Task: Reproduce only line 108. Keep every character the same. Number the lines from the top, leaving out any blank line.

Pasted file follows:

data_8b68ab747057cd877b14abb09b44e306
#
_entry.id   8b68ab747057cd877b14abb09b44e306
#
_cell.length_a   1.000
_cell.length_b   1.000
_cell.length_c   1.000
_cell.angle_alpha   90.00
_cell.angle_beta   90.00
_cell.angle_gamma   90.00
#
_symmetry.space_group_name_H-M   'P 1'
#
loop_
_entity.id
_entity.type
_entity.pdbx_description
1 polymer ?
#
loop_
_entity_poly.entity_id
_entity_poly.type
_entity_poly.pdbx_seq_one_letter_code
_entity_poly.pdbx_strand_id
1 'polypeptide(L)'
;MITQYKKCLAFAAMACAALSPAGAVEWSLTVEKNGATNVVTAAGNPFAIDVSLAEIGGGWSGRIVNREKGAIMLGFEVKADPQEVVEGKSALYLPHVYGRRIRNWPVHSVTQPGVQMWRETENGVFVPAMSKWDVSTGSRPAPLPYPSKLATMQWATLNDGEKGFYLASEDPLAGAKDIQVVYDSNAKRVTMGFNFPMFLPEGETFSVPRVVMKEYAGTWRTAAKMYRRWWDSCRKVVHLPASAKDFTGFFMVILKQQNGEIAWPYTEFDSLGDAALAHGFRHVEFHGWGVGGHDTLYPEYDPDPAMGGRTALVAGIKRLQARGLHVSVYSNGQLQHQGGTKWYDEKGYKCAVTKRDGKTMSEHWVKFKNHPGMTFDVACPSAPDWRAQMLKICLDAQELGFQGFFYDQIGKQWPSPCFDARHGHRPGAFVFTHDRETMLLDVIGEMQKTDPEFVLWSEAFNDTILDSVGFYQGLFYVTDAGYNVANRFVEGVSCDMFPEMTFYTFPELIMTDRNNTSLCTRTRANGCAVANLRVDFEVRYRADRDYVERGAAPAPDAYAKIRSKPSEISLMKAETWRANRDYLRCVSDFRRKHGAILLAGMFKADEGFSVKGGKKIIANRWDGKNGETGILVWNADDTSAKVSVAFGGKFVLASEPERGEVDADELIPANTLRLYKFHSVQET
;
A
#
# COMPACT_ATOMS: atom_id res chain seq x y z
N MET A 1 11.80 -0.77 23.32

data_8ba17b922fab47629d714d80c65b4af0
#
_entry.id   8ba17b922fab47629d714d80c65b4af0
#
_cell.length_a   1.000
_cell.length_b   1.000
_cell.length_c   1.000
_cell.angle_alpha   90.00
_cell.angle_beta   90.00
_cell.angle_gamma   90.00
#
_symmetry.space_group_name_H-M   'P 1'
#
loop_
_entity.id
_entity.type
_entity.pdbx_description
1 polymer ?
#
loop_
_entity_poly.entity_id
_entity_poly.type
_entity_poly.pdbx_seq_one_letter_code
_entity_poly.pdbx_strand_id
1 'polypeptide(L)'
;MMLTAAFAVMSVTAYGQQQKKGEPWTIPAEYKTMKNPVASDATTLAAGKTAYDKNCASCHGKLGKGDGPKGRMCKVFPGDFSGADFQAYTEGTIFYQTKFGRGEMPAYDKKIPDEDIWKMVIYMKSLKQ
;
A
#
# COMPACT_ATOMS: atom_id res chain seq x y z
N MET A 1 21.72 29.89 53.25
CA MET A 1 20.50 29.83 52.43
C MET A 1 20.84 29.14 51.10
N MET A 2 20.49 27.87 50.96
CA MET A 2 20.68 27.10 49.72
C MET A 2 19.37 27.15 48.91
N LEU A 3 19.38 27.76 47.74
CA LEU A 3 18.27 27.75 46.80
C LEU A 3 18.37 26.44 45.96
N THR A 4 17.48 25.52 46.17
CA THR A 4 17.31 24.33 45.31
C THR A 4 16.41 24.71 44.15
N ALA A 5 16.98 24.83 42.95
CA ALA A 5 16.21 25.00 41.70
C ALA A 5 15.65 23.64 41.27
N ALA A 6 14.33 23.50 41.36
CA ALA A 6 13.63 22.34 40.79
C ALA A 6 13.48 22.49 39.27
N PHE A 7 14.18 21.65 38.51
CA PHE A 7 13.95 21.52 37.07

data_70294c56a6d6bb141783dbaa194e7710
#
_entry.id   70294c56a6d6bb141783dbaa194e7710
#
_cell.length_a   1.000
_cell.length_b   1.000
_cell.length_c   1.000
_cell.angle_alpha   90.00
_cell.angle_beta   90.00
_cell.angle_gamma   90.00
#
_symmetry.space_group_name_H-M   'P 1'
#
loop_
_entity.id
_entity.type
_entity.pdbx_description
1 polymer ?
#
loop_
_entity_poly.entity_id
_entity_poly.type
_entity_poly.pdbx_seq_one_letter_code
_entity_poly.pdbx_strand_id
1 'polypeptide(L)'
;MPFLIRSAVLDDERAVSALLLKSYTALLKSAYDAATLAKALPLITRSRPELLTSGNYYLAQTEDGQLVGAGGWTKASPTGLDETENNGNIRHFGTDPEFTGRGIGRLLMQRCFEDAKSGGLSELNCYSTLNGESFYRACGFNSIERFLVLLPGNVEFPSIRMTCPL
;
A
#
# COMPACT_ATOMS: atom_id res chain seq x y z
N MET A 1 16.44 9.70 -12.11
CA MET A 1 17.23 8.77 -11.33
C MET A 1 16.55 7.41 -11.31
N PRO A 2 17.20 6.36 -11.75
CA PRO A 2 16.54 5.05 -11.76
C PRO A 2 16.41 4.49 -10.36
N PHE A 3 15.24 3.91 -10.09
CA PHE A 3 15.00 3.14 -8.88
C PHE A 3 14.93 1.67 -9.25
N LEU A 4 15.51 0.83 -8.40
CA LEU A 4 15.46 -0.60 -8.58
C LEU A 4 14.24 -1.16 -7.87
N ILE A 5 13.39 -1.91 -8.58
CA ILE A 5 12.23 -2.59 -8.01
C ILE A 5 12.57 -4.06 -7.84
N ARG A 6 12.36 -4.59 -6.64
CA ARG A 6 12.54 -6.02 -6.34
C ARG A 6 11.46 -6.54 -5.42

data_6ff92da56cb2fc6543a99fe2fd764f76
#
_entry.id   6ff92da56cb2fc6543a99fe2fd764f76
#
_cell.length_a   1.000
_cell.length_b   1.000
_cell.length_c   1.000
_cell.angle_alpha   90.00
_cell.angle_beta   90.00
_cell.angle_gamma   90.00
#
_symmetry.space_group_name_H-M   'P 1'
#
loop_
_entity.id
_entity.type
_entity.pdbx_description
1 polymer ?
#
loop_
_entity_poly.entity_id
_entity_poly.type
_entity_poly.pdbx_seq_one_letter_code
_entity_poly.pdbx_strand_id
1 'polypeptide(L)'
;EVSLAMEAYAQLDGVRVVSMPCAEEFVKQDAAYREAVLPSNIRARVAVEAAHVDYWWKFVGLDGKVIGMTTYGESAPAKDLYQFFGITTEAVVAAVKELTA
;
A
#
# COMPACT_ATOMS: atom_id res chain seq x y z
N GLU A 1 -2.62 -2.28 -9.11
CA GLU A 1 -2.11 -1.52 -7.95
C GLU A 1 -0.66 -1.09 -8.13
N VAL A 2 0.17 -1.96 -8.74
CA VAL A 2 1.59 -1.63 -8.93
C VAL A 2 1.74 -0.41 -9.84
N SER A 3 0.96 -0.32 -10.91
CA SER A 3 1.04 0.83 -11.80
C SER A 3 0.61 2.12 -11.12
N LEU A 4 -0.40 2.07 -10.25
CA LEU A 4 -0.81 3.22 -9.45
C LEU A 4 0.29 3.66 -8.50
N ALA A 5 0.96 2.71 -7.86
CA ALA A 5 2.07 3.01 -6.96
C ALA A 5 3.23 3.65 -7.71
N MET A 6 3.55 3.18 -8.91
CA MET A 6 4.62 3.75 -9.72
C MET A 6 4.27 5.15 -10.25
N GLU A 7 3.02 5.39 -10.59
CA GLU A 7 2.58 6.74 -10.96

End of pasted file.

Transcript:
;